5. Specialists are increasingly bad at communicating with me about the patient (and business, I might add) I sent to them.  A significant proportion of my consultants don\’t send their notes in a timely manner, if at all.  When I do get their note, they are usually filled with useless information, telling me the patient\’s entire history (which I, of course, already know), exam, habits, shoe size, and whether they have an inny or outy belly-button, all before they get to the part I want: the assessment and plan.  I often have to go through 4-5 pages before I get to useful information.  Additionally, I rarely have access to results from labs and tests done by that specialists.

The failure of the successful transfer often results in what my patient got: frustration and problems not addressed.  This bad transfer happens for many reasons, including: the arrogance and/or laziness of doctors, the disorganization of medical offices, the inaccesability of tests and labs, the ridiculous documentation requirements which hide useful information, and the volume-driven foundation of the system, which discourages taking extra time to communicate or find the appropriate information.

So my patient has to live with his pain while I try to figure out how to treat a condition I am not supposed to be treating.  In this case it is only pain; in some cases it is worse.  I every case, it costs the system a lot of money and makes the likelihood of a good outcome much lower.

6 thoughts on “Our Broken System – #3: Dropping the Baton”

  1. Dr. Rob, thank you so much for this post.  I’m glad there is at least one physician who acknowledges just how broken the consulting process is, and the impact it has on patients.  
    It took nearly 3 years and (no exaggeration here): 4 PCPs, 4 gastroenterologists, 1 neurologist, 1 pulmonologist, 1 psychiatrist, 2 naturopaths, and 4 rheumatologists before I was finally diagnosed with RA by a 5th rheumatologist.  And with the exception of perhaps 3 of these doctors, each of these folks were all consulting physicians that I was sent to by one or more of the other docs on this list.  Most of the time, there was very little communication between the physicians.  The rest of the time, there seemed to be zero communication.There is something very, very wrong with our system when a patient with no medical background, and further impaired by illness, is sent to countless appointments with specialists, and then burdened with the added responsibility of reporting back to the referring physician everything related to the consult.  Am I really the referring doc’s best source for that information?  How does the referring doc know that I remembered everything pertinent that the specialist said or did?  Or that I am accurately conveying what the specialist said or did?  Or that I even understood what the specialist said or did?  And presumably, some doctors consciously decide to not tell a patient certain things, information which he or she would nevertheless openly discuss with the referring physician.  Is the patient supposed to be a mind reader, too?By the way — the psychiatrist I saw?  He was one of the few doctors I decided to see on my own, in large part because the lack of communication between the other doctors so frustrating, I was getting anxious and depressed and very nearly gave up on trying to get a diagnosis.  Fortunately, the psychiatrist encouraged me to keep going.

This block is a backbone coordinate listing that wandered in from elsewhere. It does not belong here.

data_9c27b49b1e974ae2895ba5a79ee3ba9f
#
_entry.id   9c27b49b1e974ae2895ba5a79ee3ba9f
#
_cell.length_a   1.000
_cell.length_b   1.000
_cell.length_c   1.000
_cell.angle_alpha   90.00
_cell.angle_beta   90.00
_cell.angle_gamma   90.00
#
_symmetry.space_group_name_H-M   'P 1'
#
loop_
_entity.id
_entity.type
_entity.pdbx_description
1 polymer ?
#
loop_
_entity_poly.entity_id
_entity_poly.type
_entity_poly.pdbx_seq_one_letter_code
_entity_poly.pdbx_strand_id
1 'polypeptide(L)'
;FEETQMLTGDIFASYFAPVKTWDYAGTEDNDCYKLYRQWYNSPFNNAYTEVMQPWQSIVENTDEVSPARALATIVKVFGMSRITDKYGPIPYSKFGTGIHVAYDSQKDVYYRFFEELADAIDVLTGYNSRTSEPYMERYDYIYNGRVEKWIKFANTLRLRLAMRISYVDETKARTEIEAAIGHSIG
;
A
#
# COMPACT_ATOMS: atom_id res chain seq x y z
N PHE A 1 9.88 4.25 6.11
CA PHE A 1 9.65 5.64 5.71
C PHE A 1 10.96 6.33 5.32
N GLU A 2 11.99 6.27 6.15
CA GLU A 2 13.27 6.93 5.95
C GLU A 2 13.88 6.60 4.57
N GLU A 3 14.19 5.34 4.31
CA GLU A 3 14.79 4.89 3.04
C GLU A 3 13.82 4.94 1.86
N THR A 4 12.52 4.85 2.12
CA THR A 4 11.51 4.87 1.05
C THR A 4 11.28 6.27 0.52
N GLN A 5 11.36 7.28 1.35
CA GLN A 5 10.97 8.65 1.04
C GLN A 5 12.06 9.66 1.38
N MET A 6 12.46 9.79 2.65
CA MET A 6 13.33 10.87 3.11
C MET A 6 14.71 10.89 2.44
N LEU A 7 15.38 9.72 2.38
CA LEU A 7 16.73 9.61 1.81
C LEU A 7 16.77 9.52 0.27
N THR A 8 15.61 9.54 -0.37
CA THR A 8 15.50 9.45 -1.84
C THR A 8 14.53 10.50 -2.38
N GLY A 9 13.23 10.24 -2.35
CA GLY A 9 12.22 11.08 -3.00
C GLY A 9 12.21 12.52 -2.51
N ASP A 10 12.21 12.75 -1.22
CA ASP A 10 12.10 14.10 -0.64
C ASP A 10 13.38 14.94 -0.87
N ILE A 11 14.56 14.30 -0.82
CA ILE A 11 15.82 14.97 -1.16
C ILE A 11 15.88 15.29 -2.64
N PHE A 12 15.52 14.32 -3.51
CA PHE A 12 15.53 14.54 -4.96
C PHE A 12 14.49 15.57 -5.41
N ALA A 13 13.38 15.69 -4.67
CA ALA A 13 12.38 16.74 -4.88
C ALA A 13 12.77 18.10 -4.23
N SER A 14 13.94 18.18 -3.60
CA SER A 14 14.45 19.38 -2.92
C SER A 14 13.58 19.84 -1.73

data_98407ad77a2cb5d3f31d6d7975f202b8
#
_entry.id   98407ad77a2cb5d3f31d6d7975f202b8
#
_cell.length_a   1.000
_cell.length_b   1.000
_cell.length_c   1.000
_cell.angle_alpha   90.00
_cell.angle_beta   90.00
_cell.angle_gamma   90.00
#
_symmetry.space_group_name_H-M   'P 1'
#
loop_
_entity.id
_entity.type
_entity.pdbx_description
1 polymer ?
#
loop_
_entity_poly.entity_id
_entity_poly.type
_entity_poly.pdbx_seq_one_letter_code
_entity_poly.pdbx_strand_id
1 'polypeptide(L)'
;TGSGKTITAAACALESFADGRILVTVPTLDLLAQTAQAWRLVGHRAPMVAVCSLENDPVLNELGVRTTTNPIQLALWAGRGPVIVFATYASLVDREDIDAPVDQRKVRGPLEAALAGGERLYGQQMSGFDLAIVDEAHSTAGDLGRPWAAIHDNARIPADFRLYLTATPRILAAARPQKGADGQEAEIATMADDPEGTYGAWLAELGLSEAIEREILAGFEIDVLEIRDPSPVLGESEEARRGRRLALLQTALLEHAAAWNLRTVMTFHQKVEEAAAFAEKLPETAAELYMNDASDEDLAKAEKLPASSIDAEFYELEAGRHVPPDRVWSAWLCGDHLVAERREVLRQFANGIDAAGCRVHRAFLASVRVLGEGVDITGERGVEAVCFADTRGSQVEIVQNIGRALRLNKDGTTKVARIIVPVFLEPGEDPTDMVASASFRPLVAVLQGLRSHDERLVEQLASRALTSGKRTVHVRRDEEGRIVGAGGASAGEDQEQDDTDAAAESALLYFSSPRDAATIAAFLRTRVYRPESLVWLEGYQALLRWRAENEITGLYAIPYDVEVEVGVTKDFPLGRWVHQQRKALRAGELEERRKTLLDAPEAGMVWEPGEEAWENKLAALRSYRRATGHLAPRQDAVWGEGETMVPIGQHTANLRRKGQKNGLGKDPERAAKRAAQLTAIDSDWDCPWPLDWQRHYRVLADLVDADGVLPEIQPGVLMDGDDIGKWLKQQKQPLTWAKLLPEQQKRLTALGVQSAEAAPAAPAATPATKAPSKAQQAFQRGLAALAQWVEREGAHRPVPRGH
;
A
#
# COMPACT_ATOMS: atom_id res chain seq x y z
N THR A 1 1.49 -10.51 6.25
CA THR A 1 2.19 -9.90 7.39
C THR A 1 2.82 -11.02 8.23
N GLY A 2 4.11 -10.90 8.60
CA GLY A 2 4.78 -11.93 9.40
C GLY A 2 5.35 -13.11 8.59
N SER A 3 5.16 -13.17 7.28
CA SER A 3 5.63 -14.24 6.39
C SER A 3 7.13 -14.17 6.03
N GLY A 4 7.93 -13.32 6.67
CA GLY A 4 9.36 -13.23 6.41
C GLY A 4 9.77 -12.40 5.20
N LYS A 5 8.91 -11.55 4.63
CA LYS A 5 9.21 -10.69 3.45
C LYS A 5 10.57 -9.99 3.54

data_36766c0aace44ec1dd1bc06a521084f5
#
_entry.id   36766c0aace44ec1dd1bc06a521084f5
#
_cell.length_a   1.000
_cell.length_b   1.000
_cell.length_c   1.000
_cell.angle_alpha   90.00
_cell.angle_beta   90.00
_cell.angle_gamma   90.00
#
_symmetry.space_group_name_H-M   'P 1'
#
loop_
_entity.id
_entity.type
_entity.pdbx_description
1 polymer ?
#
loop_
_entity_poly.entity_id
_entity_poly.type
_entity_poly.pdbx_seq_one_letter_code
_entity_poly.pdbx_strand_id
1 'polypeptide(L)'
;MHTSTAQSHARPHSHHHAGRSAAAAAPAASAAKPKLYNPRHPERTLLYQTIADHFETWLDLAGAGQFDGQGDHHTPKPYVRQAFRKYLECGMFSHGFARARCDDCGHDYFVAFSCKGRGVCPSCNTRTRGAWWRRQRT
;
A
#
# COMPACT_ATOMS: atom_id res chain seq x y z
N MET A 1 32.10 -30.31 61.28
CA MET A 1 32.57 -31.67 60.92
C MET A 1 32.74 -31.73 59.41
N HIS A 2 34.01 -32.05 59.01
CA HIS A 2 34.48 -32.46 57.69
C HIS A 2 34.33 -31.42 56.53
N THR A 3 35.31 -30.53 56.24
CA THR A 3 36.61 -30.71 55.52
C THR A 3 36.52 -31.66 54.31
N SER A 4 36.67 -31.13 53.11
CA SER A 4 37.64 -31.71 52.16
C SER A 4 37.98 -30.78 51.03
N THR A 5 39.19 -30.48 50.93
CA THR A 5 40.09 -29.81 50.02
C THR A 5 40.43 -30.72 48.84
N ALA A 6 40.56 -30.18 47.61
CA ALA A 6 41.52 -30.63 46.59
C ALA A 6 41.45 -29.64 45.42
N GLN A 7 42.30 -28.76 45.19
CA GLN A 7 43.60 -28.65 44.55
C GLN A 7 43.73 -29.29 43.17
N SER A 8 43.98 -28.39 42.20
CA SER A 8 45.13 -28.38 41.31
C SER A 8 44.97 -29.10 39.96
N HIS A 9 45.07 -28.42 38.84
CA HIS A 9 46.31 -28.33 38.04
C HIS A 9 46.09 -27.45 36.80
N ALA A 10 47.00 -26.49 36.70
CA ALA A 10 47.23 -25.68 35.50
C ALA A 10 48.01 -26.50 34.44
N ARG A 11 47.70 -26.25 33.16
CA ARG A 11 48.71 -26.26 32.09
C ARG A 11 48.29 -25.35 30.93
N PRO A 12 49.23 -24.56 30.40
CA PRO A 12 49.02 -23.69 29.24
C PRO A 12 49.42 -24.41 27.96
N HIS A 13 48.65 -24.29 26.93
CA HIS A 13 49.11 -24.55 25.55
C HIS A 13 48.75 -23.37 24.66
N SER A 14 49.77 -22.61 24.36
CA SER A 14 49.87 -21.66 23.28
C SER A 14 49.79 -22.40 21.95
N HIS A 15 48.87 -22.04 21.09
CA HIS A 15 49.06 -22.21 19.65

2. As a consultant, I also struggle with the system. As a perinatologist, I really need records from other subspecialists, previous pregnancies, etc and these records (even reports of recent evaluations) can be nearly impossible to get. So much for the “team medicine” model.
    Also, I am often disturbed at what poor/shoddy/non-evidence based/non-personalized care patients get at Universities (especially perinatology, but I’m probably just most familiar with that). I’m not sure what’s broken in academic medicine, but I go way out of my way to refer patients around the academic center… Call in favors I should save for other things, etc. just because I’m so frustrated, disgusted, and embarrassed. I have it a little easier though, because I am the subspecialist. If I’m sending up there, it’s a patient who is moving to that city, and the city in question also has a very good private perinatal practice, so a few personal phone calls, and a “remember when we took that patient who….” usually does the trick.

  3.  I was talking to a consultant friend today and he told me about the lousy the information he gets from PCP’s, so it does go both ways.  I think most PCP’s don’t take the time (because they are overwhelmed, mostly) to make sure the consultant gets good information.  Everyone’s standards are extremely low.

  4. Wow, this is so incredibly accurate – as a patient who has a ultra rare orphan disease (mucopolysaccharidoses type I or ‘zebra disease’ (joking as I am the zebra to ones horse) diagnosis and who took 21 years to be diagnosed despite being in the intermediate range I totally appreciate this post. I thankfilly have private insurance through my parents right now and it is still hard to find drs in the academic community who are willing to take on a difficult case! I pray for changes in some aspect that help you and your patient.Erica http://www.rarelydefined.blogspot.cm

  5. although i am interested in your larger point, i’d like to address a smaller one, around which your post is framed — that of crps, types 1 & 2 (formerly rsd/causalgia).   so long as doctors, generalists as well as specialists, buy into the “trauma to a sympathetic nerve” explanation, even people correctly diagnosed– in a timely manner — are likely then provided inappropriate treatment.  so much time is wasted because of the years spent promoting the SMP paradigm, performing sympathetic blocks, etc, that the window for a cure is too often missed.  did you consider a neurologist?  i don’t mean to sound… mean, but that’s what 10 years of crps has done to me, or to my voice, at least! i just spent 3 weeks in the hospital living the nightmare of specialists, whose decisions at cross purposes almost killed me several times.  i’ve always enjoyed your blogging and am very glad you’re back.CRPS “looks” different on each patient.  this was me a few months back:  http://youtu.be/i2qrry7ltT0

  6. One of the biggest benefits of blogging is continuing to sharpen my skills and knowledge through stuff like this. It’s not mean at all; it’s appropriately passionate about something that has taken a big, big toll. I won’t give details on this case (which was changed significantly anyhow), except to say that it seems to not be RDS/CRPS at this point. Until the patient is better, however, it’s a doc’s job to not be satisfied with doing or knowing enough. Brick walls eventually fall with enough pounding. Thanks for your comment.